2.3. HEAT EQUATION 47
A different derivation of the fundamental solution of the heat equation
appears in §4.3.1.
b. Initial-value problem. We now employ Φ to fashion a solution to the
initial-value (or Cauchy) problem
(8)
ut Δu = 0 in
Rn
× (0, ∞)
u = g on
Rn
× {t = 0}.
Let us note that the function (x, t) Φ(x, t) solves the heat equation
away from the singularity at (0, 0), and thus so does (x, t) Φ(x y, t) for
each fixed y
Rn.
Consequently the convolution
(9)
u(x, t) =
Rn
Φ(x y, t)g(y) dy
=
1
(4πt)n/2
Rn
e−
|x−y|
2
4t
g(y) dy (x
Rn,
t 0)
should also be a solution.
THEOREM 1 (Solution of initial-value problem). Assume g
C(Rn)

L∞(Rn),
and define u by (9). Then
(i) u
C∞(Rn
× (0, ∞)),
(ii) ut(x, t) Δu(x, t) = 0 (x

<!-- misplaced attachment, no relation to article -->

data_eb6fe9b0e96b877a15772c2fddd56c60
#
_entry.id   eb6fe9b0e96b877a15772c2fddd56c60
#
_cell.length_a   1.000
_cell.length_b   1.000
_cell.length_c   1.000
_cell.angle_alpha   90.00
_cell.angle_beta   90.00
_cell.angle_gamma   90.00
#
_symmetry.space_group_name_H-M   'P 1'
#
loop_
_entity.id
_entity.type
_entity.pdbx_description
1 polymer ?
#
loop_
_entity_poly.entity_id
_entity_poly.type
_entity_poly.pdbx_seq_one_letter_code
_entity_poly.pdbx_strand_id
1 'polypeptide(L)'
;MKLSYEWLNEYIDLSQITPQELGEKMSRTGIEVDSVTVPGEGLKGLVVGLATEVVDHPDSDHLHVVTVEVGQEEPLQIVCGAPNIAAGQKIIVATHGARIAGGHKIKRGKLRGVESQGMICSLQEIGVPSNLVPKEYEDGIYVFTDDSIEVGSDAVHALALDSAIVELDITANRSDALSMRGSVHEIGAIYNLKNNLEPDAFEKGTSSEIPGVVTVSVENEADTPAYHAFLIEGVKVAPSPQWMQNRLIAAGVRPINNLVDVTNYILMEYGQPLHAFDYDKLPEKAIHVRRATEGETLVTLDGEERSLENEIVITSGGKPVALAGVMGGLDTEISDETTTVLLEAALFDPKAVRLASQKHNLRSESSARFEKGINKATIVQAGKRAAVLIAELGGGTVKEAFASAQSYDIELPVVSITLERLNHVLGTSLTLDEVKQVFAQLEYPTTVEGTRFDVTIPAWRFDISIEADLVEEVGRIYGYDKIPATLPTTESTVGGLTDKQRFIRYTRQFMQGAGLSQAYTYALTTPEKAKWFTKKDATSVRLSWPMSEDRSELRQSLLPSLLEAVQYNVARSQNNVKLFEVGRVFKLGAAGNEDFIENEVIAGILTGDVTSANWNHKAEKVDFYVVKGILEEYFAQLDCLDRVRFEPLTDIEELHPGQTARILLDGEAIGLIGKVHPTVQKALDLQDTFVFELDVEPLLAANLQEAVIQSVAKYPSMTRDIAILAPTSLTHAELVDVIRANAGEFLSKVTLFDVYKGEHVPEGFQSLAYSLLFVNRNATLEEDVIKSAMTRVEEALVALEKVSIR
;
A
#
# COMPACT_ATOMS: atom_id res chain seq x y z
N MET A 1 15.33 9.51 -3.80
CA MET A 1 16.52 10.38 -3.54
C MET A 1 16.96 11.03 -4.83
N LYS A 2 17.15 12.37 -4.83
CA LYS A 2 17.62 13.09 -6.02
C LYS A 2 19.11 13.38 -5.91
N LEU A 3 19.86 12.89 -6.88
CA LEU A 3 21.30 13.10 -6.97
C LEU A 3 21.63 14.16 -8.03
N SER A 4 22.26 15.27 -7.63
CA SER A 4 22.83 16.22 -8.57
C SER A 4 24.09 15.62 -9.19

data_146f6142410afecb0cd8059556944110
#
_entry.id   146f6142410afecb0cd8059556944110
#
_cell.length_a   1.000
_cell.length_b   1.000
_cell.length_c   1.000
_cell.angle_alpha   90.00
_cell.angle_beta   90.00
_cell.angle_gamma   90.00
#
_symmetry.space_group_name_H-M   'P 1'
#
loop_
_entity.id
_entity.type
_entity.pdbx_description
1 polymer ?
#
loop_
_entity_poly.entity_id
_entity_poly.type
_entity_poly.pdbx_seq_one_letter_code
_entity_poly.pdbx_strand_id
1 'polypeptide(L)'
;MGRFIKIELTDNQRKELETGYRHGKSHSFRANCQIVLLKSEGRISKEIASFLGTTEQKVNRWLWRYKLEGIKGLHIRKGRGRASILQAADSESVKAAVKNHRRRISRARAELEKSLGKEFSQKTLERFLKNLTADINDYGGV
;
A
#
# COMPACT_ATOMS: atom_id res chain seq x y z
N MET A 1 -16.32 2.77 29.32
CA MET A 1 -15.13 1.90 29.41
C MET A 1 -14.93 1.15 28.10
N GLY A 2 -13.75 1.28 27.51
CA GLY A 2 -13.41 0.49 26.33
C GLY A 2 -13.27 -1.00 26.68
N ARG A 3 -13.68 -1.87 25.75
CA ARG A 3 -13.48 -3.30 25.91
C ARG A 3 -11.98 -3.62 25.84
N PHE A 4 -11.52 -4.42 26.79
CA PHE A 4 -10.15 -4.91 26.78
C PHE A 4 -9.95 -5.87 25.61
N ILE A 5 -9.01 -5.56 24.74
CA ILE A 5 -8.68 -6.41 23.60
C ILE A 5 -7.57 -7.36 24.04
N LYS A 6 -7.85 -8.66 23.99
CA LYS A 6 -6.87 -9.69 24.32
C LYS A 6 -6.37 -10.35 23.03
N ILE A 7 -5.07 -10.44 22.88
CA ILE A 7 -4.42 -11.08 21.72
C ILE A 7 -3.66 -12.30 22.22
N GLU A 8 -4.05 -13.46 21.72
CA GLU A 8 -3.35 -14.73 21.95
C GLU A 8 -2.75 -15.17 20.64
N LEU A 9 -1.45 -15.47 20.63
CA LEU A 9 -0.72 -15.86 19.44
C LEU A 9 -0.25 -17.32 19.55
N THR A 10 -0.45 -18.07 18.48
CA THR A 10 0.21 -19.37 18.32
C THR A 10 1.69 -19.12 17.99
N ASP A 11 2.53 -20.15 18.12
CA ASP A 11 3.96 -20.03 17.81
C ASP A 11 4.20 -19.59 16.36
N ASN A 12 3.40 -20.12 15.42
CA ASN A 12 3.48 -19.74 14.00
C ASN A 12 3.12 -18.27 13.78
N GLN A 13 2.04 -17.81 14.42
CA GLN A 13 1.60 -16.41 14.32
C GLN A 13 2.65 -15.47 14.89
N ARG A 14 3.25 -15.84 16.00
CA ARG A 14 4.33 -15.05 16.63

Rn,
t 0),
and
(iii) lim
(x,t)→(x0,0)
x∈Rn,
t0
u(x, t) =
g(x0)
for each point
x0

Rn.
Proof. 1. Since the function
1
tn/2
e−
|x|
2
4t
is infinitely differentiable, with uni-
formly bounded derivatives of all orders, on
Rn
× [δ, ∞) for each δ 0, we
see that u
C∞(Rn
× (0, ∞)). Furthermore
(10)
ut(x, t) Δu(x, t) =
Rn
[(Φt ΔxΦ)(x y, t)]g(y) dy
= 0 (x
Rn,
t 0),
since Φ itself solves the heat equation.
2. Fix
x0

Rn,
ε 0. Choose δ 0 such that
(11) |g(y)
g(x0)|
ε if |y
x0|
δ, y
Rn.
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